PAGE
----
Using those factors, the team developed a scoring tool to identify high-risk patients. The cardiovascular recovery room nurses scored the patients every 24 hours, and if the patient met a certain cutoff score, he or she was put on the nosocomial pneumonia prevention protocol.

These are the steps in the protocol:

  1. Obtain sputum sample.
  2. Order "pneumonia protocol" sputum culture on routine culture order screen.
  3. Order chest X-ray if not done within last 24 hours.
  4. Order CBC with machine differential if not done within last 24 hours.
  5. Ask respiratory care to institute use of in-line suction catheter.
  6. Repeat orders 1, 2, 3, and 4 every 48 hours until extubated or trached (whichever comes first).

Notify physician if:

  • Sputum gram stain is positive (greater than or equal to +3 WBC, 2+ GNR, or 2+GPC) or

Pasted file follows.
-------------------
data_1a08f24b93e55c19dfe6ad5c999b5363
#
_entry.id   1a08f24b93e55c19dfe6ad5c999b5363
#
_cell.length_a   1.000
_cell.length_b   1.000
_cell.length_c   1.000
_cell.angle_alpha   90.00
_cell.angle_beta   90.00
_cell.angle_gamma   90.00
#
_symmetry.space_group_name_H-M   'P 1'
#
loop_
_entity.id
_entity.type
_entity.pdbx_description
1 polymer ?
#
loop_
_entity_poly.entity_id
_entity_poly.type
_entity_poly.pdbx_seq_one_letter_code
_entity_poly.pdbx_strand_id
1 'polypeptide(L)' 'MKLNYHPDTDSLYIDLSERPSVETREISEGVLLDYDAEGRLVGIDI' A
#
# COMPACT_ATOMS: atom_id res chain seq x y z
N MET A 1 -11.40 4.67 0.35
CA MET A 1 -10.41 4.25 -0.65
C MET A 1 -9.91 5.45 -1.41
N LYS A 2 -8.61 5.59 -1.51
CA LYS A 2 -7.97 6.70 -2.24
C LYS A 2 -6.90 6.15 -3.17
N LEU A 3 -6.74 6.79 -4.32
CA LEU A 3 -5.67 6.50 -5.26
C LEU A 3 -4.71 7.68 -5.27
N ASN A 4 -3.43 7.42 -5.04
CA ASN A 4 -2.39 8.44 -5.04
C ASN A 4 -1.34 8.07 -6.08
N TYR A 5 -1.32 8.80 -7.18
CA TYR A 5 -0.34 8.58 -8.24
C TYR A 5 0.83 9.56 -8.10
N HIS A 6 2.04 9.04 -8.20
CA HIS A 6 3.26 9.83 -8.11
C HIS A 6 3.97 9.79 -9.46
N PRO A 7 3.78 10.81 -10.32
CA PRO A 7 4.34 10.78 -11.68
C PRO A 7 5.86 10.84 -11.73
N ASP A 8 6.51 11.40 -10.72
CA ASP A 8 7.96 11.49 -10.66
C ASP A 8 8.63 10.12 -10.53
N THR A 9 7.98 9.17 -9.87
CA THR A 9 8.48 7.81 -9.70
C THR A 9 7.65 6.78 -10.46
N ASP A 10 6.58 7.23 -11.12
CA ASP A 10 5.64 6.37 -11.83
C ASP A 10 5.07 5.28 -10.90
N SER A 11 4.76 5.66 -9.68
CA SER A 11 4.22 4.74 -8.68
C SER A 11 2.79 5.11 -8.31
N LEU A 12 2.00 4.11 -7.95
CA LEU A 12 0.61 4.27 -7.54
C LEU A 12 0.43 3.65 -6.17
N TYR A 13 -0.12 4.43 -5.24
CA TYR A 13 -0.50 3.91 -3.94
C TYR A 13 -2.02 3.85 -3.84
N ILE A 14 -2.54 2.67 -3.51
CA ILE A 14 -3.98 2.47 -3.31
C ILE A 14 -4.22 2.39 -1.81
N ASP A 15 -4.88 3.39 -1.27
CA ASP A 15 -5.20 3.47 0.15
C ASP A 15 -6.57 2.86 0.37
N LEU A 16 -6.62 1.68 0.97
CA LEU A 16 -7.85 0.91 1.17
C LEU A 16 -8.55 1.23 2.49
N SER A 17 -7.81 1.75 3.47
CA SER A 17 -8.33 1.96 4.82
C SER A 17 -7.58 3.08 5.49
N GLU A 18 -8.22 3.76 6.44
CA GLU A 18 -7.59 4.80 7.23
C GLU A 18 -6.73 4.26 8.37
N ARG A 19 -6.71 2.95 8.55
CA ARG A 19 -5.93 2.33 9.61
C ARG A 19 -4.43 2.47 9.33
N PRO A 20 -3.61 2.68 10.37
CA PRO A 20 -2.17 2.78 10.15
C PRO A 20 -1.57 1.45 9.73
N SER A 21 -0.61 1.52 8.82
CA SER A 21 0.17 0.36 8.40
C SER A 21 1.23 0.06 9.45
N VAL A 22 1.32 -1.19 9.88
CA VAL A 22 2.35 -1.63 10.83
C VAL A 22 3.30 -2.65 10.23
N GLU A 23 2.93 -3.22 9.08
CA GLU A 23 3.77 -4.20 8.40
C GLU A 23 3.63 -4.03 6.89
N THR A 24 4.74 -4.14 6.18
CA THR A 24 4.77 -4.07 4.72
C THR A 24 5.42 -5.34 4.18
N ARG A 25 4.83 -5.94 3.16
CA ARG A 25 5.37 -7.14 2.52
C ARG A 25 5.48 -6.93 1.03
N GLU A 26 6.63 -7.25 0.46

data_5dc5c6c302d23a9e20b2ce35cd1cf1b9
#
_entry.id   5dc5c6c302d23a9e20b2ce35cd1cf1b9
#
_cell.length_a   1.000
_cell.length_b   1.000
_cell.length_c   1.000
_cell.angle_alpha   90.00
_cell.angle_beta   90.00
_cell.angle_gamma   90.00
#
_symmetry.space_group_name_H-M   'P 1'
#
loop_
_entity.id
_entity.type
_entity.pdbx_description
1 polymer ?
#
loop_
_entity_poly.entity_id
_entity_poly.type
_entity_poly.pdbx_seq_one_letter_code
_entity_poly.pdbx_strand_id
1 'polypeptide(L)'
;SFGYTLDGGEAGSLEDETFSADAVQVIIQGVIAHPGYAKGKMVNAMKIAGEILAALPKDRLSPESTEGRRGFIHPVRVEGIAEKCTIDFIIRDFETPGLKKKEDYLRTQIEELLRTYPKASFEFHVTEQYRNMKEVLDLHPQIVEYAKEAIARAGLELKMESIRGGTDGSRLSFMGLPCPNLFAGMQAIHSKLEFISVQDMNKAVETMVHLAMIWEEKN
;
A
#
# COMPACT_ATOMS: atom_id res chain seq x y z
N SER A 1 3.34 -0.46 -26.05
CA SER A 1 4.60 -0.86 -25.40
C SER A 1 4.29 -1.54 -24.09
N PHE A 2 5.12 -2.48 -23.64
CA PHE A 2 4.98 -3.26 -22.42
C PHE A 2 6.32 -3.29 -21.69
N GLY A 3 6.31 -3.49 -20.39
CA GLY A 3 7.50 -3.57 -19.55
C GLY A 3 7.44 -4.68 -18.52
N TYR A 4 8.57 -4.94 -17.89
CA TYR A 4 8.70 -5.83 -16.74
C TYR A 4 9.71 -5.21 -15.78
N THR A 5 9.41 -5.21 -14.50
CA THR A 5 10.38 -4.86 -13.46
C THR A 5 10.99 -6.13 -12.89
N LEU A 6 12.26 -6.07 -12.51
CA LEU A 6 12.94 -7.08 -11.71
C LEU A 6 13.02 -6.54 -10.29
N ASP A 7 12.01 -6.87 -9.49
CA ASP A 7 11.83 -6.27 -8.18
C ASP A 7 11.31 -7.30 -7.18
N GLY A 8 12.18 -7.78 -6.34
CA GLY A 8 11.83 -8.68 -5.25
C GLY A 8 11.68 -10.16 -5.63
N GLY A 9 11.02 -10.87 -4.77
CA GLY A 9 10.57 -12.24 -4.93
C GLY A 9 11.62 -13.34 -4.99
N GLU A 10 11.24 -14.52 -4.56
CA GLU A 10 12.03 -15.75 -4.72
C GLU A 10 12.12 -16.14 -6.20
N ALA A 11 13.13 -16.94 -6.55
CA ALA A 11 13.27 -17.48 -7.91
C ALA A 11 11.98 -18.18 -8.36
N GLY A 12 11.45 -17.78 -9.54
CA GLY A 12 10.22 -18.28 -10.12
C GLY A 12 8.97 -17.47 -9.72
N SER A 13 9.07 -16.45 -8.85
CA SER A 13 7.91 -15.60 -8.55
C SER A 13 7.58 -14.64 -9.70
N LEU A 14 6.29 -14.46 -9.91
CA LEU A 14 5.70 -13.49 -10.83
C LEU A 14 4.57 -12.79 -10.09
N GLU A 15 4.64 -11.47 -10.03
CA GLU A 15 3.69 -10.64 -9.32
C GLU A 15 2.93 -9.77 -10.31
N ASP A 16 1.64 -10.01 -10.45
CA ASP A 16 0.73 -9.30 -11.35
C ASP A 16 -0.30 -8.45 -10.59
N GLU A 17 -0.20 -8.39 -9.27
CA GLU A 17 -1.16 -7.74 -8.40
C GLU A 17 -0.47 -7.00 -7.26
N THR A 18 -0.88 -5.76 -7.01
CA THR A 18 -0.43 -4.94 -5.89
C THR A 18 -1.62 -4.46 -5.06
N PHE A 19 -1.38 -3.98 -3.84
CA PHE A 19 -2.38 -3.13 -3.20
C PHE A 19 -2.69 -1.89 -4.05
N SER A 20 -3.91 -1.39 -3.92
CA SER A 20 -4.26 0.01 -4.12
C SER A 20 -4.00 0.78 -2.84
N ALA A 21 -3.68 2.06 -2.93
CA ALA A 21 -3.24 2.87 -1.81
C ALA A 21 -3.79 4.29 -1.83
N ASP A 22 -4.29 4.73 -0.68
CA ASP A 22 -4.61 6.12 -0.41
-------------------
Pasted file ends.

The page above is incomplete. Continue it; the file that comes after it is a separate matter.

• One of the following organisms is identified in culture: P. aeruginosa, K. pneumoniae, enterobacter species, S. marcesoens, S. aureus.

Physicians should consider empiric therapy as follows:

  • If gram stain is positive for gram negative rods (GNR), consider ceftazidime 2g q 8h.
  • If gram stain is positive for gram positive cocci (GPC), consider vancomycin 1g q 12h (doses altered for renal function) or clindamycin 800 mg q 12 h, if reintubated and/or possibility of aspiration.
  • Reassess antibiotics at 72h or when culture and sensitivity results available.

If pulmonary disease and/or infectious disease physician is consulting, defer antibiotic decision to that service.

Protocol causes rates to drop immediately

"We implemented the nosocomial pneumonia protocol, and our rates dropped from 6.5 to 4.6 over a year. That’s huge," Houston says. "We knew the protocol was working, so we looked at some other factors, too."